Taking the Stage
Dramatic placemaking and digital technology combine to shine new light on Cleveland, Ohio’s, historic theater district. You'll see this project and other innovative digital experiences at Xlab 2014!
Cleveland’s Playhouse Square theater district has been a major part of the city’s heritage since its Vaudeville houses and movie palaces first thrilled theatergoers in the early 1920s. The theaters went dark in the 1960s, but the district was resurrected in the 1970s, revitalizing downtown Cleveland and ushering in a national revival of historic theaters. A new $16 million streetscape and signage program is its latest incarnation—a dazzling, color-saturated experience dominated by a 20-ft.-tall outdoor chandelier that has become an instant icon for the district and the city.
Designed by The Barnycz Group (Baltimore) with signage and graphic elements fabricated by Design Communications Ltd. (Boston) and displays by Barco, the retro-vibed streetscape also includes digital kiosks, gateway arches framing the district, and marquee “spectaculars” reminiscent of Times Square.
The largest performing arts center in the United States behind Lincoln Center in New York, the district attracts more than a million visitors a year. But the Playhouse Square Foundation wanted the excitement and energy happening inside the theaters to spill out onto the streets, especially Euclid Avenue, the city’s once-and-future Main Street. A parking garage built behind the theaters in the 1980s allows most theater-goers to come and go from the buildings via a covered walkway, effectively discouraging them from stepping outside onto the streets.
“The job was to create a unique theatre district, and after touring the historic theaters, the big idea became clear to me: We needed to bring the inside out,” says Danny Barnycz. “All of the theatres were gorgeously restored to a high level and I wanted to recreate this feeling on the outside.”
In addition to some dramatic placemaking, Barnycz knew the project also called for a rich multimedia network to tie it all together. “I wanted to tell Playhouse Square’s rich story and let people know about all of the ongoing spectacular programming.”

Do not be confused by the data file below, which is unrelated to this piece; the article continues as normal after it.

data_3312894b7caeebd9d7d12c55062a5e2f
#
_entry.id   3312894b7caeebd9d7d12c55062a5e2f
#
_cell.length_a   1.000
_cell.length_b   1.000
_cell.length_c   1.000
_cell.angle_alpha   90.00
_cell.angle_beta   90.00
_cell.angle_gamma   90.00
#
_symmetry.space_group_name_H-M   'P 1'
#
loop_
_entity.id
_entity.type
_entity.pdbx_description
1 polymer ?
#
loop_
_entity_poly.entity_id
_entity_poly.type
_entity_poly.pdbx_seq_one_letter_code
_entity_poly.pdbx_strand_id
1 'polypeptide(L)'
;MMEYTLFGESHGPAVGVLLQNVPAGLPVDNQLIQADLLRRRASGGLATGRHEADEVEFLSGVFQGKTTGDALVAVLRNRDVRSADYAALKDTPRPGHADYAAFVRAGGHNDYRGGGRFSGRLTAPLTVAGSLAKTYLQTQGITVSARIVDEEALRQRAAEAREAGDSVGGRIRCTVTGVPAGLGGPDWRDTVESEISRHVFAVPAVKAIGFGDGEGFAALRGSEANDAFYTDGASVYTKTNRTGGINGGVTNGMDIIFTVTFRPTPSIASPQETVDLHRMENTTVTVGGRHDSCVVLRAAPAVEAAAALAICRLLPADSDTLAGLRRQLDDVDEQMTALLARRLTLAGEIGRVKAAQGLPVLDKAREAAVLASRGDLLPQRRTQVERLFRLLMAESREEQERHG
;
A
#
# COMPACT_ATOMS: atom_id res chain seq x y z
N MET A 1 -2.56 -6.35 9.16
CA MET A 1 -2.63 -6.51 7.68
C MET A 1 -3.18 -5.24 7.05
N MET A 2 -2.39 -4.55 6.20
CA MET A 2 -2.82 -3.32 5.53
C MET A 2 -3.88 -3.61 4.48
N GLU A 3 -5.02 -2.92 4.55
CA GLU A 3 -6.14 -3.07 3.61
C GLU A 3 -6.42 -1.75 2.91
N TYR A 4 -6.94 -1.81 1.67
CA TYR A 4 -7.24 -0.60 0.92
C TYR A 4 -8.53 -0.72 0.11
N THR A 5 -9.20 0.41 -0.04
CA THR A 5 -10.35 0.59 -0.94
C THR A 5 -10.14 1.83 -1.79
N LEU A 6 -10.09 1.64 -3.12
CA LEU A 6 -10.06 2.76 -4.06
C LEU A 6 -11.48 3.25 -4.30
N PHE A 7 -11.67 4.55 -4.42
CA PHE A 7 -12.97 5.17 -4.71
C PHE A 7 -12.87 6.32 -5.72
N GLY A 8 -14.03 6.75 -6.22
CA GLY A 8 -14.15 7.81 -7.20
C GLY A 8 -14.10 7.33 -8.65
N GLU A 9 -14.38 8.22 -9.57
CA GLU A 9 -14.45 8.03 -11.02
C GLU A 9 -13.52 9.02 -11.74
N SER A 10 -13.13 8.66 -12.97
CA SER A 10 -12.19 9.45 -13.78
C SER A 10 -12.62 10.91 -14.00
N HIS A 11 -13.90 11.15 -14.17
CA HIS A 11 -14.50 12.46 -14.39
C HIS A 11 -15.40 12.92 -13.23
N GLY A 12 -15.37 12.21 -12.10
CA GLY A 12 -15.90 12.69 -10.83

Inspired by the theaters’ ornate plasterwork and beautifully restored interiors, Barnycz transposed details of griffins and other architectural elements to the placemaking and signage.
The 20-ft.-tall chandelier, sponsored by GE, is the most dramatic case in point. Officially listed with Guinness as the world’s largest chandelier, it is suspended 44 feet above the intersection of Euclid Avenue and East 14th Street on steel-and-aluminum arms that Design Communications Ltd. engineered to support its 8,500-pound weight. It is surreal and grand, honoring the aesthetic traditions of the old theaters with a superscaled, pop-art twist. It has also become an instant photo opp and social media sensation, looking especially dramatic against the night sky. Strung with 4,200 crystals of light-catching acrylic resin and incorporating 68 GE lighting fixtures, the giant, gem-like icon is an antidote to Cleveland’s dark and punishing winter weather and seems to beckon with the subliminal message that “There is something exciting happening here. Come and see for yourself.”
Four golden gateway arches define and create entrances to Playhouse Square and retro signage, including a 44-ft-wide mini “spectacular” sign that is a throwback to the 1920s sign atop the district’s historic Keith building, add to the sense of place.
The multi-media element of the project adds a contemporary flair and functionality, but still stays in character. Barnycz knew that media would be important, and he wanted to add pedestrian-scale digital displays that would engage people in the district’s programming. So he designed seven 8-ft.-high sidewalk kiosks that hold double-sided, 72-in., high-brightness Barco LCD displays that communicate performance times and other promotions. Their “gilded” frames echo curlicue ornamentation from inside the theaters and their tops are adorned with griffins found in many of the theaters as well.
“This new 72-in. LCD street screen is the kind of display that someone can literally be three feet away from and it still looks gorgeous in direct sunlight,” he says. For large-scale screens, he chose the Barco C-8 LED display.
The park plaza is punctuated by a 30-ft.-tall Stylon video screen covering 548 sq. ft., It displays advertising and event promotions, and can also be used as a live digital artist’s canvas. Four large marquee screens are also included in the district, as well as a ticker-style screen on the TBS building.
“Given the multitude of ever-changing programming that occurs within the various theatres, a digital platform was the ideal solution,” Barnycz notes. “And every screen at Playhouse Square is interactive, so that during the big events people can get involved. The whole thing feels alive, letting people be part of the experience.”
Client: Playhouse Square Foundation
Location: Cleveland, Ohio
Design: The Barnycz Group
Fabrication: Design Communication Ltd.
Photos: Courtesy The Barnycz Group
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